Every summer for about the last ten years, I’ve tried to retrace steps to the other side of the island where we usually don’t visit very often. The reason is that getting back is difficult because there’s no bus to take you back and its usually too hot or too dark to walk both ways in August.
This year we worked out the logistics with motorbikes and Latham and set off early evening to find an old abandoned house that I remember from years back, Hara. It’s distinctive gate has its name written above in rusting letters, “Xara” (Hara) meaning “joy” in Greek. I hadn’t seen it for about fifteen years and remembered little except that distinctive gate. I did recall though that it had an intact roof and locked doors and windows, which wasn’t the case when we visited this time.
The roof had collapsed in many places, some rooms were filled with broken rafters and tiles, but a few still remained recognizable as their original function. We wandered around, exploring the nooks and crannies of what was once someone’s home. The house once belonged to the poet sisters Mary and Irene Botassi, and Irene’s husband Herman, after they retired from living in Switzerland. As far as I can figure, the house has been abandoned for over fifty years. It was both fascinating and sad to see it slowly crumble.
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“Xara” in pebble mosiac, buried under years of pine cones.
The fraying roots of a Banyan Tree, Chitwan, Nepal.
Greek architecture is full of arches – especially churches. Here’s my collection of wonderful doors, windows, ceilings and bell towers from my recent trip:
Looking down from a hike on a hazy day. I loved the silhouette of the birds on the wire. They almost look drawn on against the washed out colours of the sea and sky.
Fire is a serious hazard on a island covered with pine trees in the hot, dry summer. And Spetses has had its share of massive, destructive fires in the last fifteen years.
The message προσοχe κίνδυνος πυρκαγιάς στο δάσος means “Warning. Danger of Forest Fires.” The signs, posted all over the island, are a reminder that human carelessness is a major cause of forest fires. However, not many signs remain. Most are fallen, rusted beyond recognition or — ironically — burned in one of the many forest fires over recent years. On a recent hike, we spotted this rare example of one that is still in relatively good condition. To add to the neglect, this sign is peppered with bullet holes. I’m guessing this is not as a statement of dissent from pyromaniacs, just winter hunters carelessly using them as target practice. Not very a respectful gesture towards an important environmental message. As we finally watch the baby pines regrow after the great fire of 2000, which destroyed 2/3’s of the trees on the island, perhaps its time to get some new signs up?
A potter operating a manual stone wheel in Pottery Square, Bhaktapur, Nepal. Everything is handmade there. You can see the whole medieval pottery process in action. See here for the original post.
A Word A Week Photo Challenge: Create
Favourite textures from a walk through a Spetses pine forest:
The fascinating texture of sticky pine tree bark
Lichens growing on stone walls in the shade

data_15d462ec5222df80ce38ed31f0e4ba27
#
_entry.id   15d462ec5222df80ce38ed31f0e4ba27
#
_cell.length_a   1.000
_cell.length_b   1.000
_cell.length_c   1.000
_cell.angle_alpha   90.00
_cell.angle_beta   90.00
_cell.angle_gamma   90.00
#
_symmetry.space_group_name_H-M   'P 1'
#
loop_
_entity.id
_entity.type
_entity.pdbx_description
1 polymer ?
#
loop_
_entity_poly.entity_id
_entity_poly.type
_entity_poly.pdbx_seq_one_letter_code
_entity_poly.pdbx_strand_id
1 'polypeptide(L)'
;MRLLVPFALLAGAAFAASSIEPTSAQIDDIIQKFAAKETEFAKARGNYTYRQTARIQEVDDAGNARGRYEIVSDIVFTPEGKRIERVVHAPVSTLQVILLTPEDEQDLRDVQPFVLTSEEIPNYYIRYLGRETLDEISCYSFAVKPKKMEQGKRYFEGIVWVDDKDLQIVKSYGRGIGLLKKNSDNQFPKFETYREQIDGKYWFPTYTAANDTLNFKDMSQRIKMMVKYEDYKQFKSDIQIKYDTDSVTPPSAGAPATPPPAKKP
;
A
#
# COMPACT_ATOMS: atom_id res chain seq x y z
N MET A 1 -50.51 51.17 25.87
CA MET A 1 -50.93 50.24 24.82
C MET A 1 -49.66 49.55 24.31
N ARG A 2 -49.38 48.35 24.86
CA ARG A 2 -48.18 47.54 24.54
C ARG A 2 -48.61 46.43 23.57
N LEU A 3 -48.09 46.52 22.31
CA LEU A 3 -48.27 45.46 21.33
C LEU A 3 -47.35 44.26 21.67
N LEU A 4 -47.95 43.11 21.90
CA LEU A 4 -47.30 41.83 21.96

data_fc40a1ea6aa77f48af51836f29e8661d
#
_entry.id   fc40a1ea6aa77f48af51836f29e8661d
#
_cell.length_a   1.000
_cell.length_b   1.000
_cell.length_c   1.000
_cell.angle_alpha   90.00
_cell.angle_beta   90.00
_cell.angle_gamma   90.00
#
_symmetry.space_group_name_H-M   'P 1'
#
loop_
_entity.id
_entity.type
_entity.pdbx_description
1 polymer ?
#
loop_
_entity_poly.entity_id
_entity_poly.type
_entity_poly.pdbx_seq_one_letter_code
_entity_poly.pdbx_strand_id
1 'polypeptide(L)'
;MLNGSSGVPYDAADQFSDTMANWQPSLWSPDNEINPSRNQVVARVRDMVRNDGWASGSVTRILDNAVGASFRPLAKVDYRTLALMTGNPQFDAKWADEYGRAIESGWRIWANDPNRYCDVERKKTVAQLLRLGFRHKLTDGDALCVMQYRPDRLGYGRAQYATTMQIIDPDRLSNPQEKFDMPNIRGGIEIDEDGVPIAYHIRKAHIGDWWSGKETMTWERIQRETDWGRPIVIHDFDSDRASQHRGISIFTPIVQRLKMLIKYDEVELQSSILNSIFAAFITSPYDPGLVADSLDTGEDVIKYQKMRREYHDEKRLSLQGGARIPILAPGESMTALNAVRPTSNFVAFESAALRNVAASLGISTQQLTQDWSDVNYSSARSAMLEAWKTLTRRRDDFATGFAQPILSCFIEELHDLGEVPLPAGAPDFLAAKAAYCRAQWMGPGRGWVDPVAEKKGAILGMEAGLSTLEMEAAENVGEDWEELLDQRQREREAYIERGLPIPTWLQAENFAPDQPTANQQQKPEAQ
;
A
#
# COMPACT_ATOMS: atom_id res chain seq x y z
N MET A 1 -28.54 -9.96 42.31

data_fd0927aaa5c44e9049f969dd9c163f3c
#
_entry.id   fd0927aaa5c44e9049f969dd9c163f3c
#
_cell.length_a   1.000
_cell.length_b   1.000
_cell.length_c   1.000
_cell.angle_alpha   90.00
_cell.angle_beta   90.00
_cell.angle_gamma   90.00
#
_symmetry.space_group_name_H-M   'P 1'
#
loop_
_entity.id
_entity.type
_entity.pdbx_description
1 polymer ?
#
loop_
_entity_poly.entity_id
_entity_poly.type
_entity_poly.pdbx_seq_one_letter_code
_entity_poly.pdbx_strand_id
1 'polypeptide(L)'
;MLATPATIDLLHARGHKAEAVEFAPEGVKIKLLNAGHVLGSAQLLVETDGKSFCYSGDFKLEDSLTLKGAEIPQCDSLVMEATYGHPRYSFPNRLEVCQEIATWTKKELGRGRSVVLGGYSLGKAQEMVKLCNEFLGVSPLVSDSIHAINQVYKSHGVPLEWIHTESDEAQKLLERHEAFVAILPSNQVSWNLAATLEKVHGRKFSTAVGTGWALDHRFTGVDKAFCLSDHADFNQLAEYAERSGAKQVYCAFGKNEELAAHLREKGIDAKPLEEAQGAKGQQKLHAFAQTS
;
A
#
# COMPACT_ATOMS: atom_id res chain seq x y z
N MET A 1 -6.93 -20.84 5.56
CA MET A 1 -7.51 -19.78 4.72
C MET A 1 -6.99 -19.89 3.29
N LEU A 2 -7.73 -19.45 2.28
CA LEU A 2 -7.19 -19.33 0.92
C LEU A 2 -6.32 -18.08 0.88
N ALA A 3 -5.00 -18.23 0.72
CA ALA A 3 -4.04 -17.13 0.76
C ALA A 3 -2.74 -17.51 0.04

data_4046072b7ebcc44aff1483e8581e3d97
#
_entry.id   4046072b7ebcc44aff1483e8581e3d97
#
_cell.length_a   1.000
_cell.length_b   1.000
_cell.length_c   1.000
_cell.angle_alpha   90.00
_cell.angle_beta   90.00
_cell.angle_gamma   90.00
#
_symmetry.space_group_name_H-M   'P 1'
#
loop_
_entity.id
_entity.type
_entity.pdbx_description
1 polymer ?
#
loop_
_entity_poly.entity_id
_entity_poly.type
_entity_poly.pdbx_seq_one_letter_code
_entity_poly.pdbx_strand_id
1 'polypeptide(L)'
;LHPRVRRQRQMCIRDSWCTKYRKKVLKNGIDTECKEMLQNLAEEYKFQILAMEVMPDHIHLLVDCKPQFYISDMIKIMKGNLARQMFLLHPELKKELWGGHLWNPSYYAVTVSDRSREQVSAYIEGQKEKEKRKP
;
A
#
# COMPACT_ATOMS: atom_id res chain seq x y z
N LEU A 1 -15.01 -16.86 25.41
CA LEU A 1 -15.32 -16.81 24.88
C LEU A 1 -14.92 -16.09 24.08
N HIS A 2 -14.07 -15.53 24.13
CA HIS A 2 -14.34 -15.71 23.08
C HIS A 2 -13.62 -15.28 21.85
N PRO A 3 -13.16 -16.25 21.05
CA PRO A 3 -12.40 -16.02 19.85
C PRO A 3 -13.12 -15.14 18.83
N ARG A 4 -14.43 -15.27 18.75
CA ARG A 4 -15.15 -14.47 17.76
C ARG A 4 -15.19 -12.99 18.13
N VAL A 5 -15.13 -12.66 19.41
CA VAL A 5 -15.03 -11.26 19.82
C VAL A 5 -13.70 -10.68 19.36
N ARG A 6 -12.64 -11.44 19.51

The crispy crunch of dried pine needles underfoot
Daily Prompt: This is clearly subjective, but some words really sound like the thing they describe (personal favorites: puffin; bulbous; fidgeting). Do you have an example of such a word (or, alternatively, of a word that sounds like the exact opposite of what it refers to)? What do you think creates this effect?
Griniazee (γκρινιάζei) Greek word meaning to moan, complain, gripe, whine
In the supermarket, little Dimitri wants to buy something his mom won’t give him. He has a melt down right there and then. He’s frustrated mom makes an angled chopping motion with her hand, and steps back looking at him incredulously. She stamps her foot back, and yells, “Mi Grinaizee, Dimitri!” (Don’t whine, Dimitri).
“Den Grinaizo!” (I’m not whining…), he complains back, sounding more whiny then ever.
How can a word which starts with “grin” sound so whiny? Yet it does. At least to me. I think its the way its delivered with a long frustrated “yaaa zeee”. So moany!
Waving at dad while he worked at the whitewash. (Ha ha…little did he know that in a few years he would have to take care of the wall too….)
Our long, white wall is a big feature of our property. Literally, and figuratively. And it’s old. If you look carefully you can see layers of wall that have increased its height over the years. I’m guessing the bottom part is as old as the house – that’s about 150 years. If you whitewashed the wall every year, that would be 150 layers of whitewash that would annually have brightened it, and then faded, and peeled off years later in crumbling strips. Last week we decided it was time to freshen things up again:
If you have never whitewashed before, but have experience painting, you might be tempted to treat whitewash like paint. Its not. It behaves very differently. The mixture of lime and water is very thin, and a special round brush is used to hold as much of the liquid as possible as you attempt to place it on the wall. And you do “place” it…you don’t paint it on. It takes a slow light touch of the brush to the wall, with minimal flicking and spreading. It can take a long time to whitewash rugged textures like stone walls. Even if you are slow and careful, you always come away sprayed with the stuff. And, as it goes on translucent and dries to a white colour, it can be hard to spot your mistakes until it is too late.
….and the legs. (These legs look like they belong to two different people, don’t they?!)
Oops…a little on the face..
A few hours of systematic whitewashing…
….turns into this! (At least until next year!)
Late afternoon light creates zig zag shadows for this week’s photo challenge at the abandoned monastery of Panagia Elona, Spetses.